Self Defense troops search for missing people at Otsuchi town in Iwate prefecture on March 13, 2011.
Credit: Jiji Press

BOSTON — Japan first suffered the most destructive thing nature could deal, an 8.9 earthquake followed by a 30-foot-high tsunami on Friday, only to be afflicted now with melting nuclear reactors and seeping radiation. For the people of Japan, it all seems doubly horrifying, given that they, alone, suffered the worst that mankind can deliver: a nuclear bomb attack 66 years ago.

The world first learned of the effects of radiation on a population following the dropping of “Fat Man” and “Little Boy,” as the first and only atomic bombs dropped in anger were code-named. The cities of Hiroshima and Nagasaki were instantly destroyed on Aug. 6 and Aug. 9, 1945.

Japan, one of the world’s most organized societies, has mobilized quickly to contain the earthquake damage to their nuclear plants. Citizens have been issued iodine to protect their thyroid glands. People near the nuclear plants have been warned to cover their skin, put wet towels over their faces, and keep their windows and doors closed. By all accounts the radiation leaks will be contained at a level well below the Chernobyl catastrophe a generation ago. But it could be touch and go.

Japan knows all about the side effects of atomic radiation. The radiation released from the bombs of 1945 turned “many survivors of the initial blast into progressive invalids who suffered loss of hair, bleeding gums and debilitation until they died weeks, months, even years later,” as Life Magazine wrote. The memories of the clocks and watches frozen at 8:16, when the first atomic bomb landed are all too vivid.

This weekend’s explosion at the Fukushima Daiichi Nuclear Power Station, and the lesser damage done at Daini, have caused nuclear skeptics to say: "I told you so," especially those who warned against building nuclear power facilities in earthquake zones. There will be second thoughts in countries highly dependent on nuclear energy, such as France, and elsewhere in countries looking for ways to reduce dependency on oil.

The birth of the nuclear age took place in the cellars of Columbia University’s Pupin Physics Laboratory in 1939, where scientists succeeded in splitting atoms of uranium, which had the potential to unleash large amounts of energy. Work was in progress on similar projects in other countries, including Germany, at the time.

On Aug. 2, Albert Einstein wrote a famous letter to “F.D.Roosevelt, President of the United States, White House, Washington, D.C.” In it, Einstein wrote: “some recent work by E. Fermi and L. Szilard, which has been communicated to me in manuscript, leads me to expect that the element of uranium may be turned into a new and important source of energy in the immediate future. Certain aspects of the situation which has arisen seem to call for watchfulness and, if necessary, quick action on the part of the Administration. I believe therefore that it is my duty to bring to your attention the following facts and recommendations. “ Roosevelt set up an advisory committee with a budget of $6,000.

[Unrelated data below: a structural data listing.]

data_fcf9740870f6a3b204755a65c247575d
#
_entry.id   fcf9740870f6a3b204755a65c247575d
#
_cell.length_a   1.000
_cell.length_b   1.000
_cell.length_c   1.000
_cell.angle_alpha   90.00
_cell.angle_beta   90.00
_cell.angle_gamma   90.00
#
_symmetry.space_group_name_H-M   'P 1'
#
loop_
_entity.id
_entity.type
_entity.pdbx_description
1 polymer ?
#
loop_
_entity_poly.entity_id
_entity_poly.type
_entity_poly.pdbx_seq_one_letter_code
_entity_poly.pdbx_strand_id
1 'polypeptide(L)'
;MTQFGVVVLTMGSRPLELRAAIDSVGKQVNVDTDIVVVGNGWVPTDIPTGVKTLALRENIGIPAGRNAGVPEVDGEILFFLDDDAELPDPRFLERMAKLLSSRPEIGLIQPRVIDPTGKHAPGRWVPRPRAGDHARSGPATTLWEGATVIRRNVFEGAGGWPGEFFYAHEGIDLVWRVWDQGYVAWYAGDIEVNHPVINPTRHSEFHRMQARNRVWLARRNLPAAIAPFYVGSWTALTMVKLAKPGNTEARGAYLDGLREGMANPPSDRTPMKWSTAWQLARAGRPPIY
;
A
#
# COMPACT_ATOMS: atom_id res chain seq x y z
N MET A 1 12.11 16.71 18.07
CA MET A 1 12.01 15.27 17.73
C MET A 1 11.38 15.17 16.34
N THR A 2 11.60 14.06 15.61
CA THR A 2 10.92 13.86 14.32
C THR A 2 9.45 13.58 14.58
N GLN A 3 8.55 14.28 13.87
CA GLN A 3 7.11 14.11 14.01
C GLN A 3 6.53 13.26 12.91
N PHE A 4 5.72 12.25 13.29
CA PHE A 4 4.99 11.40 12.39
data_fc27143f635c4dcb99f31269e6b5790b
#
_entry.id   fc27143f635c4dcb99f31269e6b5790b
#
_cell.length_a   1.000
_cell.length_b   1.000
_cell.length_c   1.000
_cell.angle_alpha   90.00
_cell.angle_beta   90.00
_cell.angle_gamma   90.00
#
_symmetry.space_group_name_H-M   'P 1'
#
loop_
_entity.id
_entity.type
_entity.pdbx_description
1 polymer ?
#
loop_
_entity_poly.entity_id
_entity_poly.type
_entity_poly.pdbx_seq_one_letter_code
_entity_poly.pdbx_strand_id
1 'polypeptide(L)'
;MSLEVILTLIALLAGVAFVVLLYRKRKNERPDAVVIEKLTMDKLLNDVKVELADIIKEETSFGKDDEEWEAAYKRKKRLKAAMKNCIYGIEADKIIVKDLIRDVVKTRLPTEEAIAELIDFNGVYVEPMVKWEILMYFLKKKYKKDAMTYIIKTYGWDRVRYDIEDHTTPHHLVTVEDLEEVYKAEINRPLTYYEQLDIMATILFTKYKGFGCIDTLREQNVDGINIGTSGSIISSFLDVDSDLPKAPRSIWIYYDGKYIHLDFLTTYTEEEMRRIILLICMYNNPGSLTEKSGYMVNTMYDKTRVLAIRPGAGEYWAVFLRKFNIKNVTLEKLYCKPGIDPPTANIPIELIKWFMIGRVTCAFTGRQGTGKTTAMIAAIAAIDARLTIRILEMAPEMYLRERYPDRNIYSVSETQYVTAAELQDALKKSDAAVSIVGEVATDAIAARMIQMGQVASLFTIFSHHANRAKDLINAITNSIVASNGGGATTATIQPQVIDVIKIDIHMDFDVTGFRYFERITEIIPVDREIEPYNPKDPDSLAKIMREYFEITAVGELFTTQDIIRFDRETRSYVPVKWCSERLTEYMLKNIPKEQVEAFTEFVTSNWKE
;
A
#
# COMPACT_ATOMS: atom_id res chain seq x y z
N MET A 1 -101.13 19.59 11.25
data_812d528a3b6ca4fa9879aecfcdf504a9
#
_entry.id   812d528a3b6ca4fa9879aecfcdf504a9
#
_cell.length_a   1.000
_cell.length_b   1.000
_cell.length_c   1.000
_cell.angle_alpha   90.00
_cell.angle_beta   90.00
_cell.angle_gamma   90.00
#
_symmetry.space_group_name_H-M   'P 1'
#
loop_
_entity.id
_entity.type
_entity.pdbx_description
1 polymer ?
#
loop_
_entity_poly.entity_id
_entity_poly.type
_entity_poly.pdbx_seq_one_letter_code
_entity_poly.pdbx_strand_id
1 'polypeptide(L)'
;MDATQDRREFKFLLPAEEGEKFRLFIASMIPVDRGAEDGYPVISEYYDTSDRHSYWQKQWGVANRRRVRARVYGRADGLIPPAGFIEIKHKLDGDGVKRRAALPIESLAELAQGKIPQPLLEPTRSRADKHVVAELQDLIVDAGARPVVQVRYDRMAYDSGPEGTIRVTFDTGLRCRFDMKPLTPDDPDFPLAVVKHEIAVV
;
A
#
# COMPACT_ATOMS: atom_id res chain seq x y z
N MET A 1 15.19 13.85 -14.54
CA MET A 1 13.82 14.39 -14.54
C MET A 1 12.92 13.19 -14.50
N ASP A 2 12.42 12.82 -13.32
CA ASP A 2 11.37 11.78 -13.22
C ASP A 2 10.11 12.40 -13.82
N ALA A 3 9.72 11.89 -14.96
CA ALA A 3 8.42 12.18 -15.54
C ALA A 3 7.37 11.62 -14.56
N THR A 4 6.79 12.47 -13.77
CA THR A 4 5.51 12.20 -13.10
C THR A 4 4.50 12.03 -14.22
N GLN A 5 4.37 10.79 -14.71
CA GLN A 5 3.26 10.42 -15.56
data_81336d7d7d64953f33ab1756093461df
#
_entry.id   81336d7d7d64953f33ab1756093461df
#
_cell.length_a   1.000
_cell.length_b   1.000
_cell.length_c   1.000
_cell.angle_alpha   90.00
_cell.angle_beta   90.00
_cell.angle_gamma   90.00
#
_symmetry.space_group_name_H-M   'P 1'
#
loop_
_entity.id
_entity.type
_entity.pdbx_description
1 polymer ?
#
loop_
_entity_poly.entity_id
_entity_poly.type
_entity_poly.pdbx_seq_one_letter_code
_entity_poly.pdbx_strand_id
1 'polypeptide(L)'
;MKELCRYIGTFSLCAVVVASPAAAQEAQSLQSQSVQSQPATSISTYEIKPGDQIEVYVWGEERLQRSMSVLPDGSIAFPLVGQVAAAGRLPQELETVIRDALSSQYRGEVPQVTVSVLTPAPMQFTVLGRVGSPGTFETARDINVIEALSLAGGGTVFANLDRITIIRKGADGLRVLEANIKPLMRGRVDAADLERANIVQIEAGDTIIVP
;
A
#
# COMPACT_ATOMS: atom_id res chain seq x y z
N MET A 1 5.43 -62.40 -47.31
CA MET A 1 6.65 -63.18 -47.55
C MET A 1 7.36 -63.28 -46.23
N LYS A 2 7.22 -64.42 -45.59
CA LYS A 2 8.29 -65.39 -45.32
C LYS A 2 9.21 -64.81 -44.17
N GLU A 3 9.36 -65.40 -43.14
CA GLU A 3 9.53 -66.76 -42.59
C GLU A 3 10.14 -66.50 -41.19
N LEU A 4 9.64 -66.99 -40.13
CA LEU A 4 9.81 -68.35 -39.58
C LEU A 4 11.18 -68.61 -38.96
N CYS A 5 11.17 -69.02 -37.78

Within a month World War II had begun. And a month before Pearl Harbor, when the United States entered the war, British and American scientists were able to advise Roosevelt that a bomb with “superlative destructive power” was possible.

Life Magazine had taken a photograph of the atom-splitting process in Columbia’s lab, and wrote: “A new age of power is 50 years away or just around the corner." The story and the photograph were buried inside the Aug. 24, 1939 issue, too unimportant to be listed in the table of contents. But now the race was on, and in an unprecedented marshaling of scientific resources, the “Manhattan Project” went to work. Mercifully, the Germans turned out to be on the wrong scientific track.

Six years and four days after Einstein wrote his letter to Roosevelt, an atomic bomb was being dropped on Hiroshima. Sixty thousand people were killed in an instant. When the Japanese did not accept President Truman’s demand for surrender, a second bomb was dropped over Nagasaki. The American occupation army censors would not allow photographs of the destroyed cities to be published until the end of the occupation in 1952.

Nuclear power as a source of peaceful energy would have to wait; not just around the corner, but not 50 years either.

Today the world waits with baited breath to see whether a belligerent Iran will become the latest to develop the awful destruction of nuclear weapons, and looks to Japan to bring the latest nuclear power disaster under control.

So far, no one has died from nuclear leaks in Japan while thousands have been killed by the tsunami. And Japanese officials have been quick to proclaim that a major health risk from radiation is not anticipated. But citizens have been exposed to radiation, and some are sure to die from it. The leaking radioactive matter and the near meltdowns of nuclear reactors hold special horrors in Japan where the creeping death of radiation sickness was first observed.

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